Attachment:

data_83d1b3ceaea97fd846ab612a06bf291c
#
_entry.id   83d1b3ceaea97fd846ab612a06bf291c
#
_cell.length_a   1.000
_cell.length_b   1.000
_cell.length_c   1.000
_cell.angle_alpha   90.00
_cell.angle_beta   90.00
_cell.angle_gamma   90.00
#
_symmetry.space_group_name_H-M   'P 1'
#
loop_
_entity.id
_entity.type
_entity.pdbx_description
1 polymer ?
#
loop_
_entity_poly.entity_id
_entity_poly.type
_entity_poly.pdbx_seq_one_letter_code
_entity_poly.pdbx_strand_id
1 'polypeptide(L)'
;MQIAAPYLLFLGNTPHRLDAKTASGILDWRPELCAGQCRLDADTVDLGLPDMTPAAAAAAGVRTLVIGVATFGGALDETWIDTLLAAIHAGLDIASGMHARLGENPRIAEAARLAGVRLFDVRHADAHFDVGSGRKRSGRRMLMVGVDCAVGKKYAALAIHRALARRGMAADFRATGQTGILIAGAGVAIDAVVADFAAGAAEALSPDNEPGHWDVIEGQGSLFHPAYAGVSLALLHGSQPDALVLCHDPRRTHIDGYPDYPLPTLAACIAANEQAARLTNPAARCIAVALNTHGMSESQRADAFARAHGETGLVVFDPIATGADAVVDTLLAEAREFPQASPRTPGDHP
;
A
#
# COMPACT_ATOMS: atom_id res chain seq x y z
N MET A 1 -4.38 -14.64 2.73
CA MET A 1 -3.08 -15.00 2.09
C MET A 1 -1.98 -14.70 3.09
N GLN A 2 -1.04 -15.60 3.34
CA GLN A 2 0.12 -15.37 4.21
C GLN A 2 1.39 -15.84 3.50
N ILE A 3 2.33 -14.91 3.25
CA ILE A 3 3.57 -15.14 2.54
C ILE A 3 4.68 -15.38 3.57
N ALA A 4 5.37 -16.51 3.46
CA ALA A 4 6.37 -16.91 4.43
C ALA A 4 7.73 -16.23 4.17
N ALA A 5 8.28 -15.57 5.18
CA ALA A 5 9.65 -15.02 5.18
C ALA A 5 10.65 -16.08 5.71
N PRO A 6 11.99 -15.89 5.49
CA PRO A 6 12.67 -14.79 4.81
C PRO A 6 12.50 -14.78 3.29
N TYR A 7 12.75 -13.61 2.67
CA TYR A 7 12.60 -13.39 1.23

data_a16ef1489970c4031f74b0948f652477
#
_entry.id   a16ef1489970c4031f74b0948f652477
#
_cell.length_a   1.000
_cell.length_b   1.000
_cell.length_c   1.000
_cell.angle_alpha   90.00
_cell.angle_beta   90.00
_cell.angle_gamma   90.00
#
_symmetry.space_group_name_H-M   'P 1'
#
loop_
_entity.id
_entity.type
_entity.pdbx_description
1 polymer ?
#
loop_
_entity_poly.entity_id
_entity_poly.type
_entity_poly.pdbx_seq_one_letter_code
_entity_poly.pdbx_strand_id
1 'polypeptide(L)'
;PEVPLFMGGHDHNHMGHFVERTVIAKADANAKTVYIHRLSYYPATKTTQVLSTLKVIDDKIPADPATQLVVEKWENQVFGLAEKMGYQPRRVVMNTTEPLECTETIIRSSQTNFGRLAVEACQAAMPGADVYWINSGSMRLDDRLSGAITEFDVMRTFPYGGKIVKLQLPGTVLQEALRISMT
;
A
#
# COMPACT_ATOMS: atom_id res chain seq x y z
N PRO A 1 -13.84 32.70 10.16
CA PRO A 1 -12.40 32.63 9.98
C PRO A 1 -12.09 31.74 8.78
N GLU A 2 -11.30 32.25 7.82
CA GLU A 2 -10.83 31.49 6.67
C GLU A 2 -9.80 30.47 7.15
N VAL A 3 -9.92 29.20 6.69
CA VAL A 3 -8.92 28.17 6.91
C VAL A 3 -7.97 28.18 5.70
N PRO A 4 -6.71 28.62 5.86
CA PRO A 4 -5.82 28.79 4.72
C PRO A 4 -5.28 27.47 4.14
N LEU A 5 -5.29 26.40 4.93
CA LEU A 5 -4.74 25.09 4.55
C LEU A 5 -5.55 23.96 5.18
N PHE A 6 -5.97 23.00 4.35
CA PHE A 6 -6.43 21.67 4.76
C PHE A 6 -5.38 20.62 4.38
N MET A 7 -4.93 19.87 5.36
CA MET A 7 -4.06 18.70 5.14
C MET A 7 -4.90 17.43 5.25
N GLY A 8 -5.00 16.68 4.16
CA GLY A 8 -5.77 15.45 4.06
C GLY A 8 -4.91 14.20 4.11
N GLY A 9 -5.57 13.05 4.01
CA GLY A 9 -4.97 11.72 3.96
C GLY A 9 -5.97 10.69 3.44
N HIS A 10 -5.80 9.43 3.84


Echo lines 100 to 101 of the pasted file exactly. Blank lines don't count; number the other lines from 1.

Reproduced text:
CA MET A 7 -4.06 18.70 5.14
C MET A 7 -4.90 17.43 5.25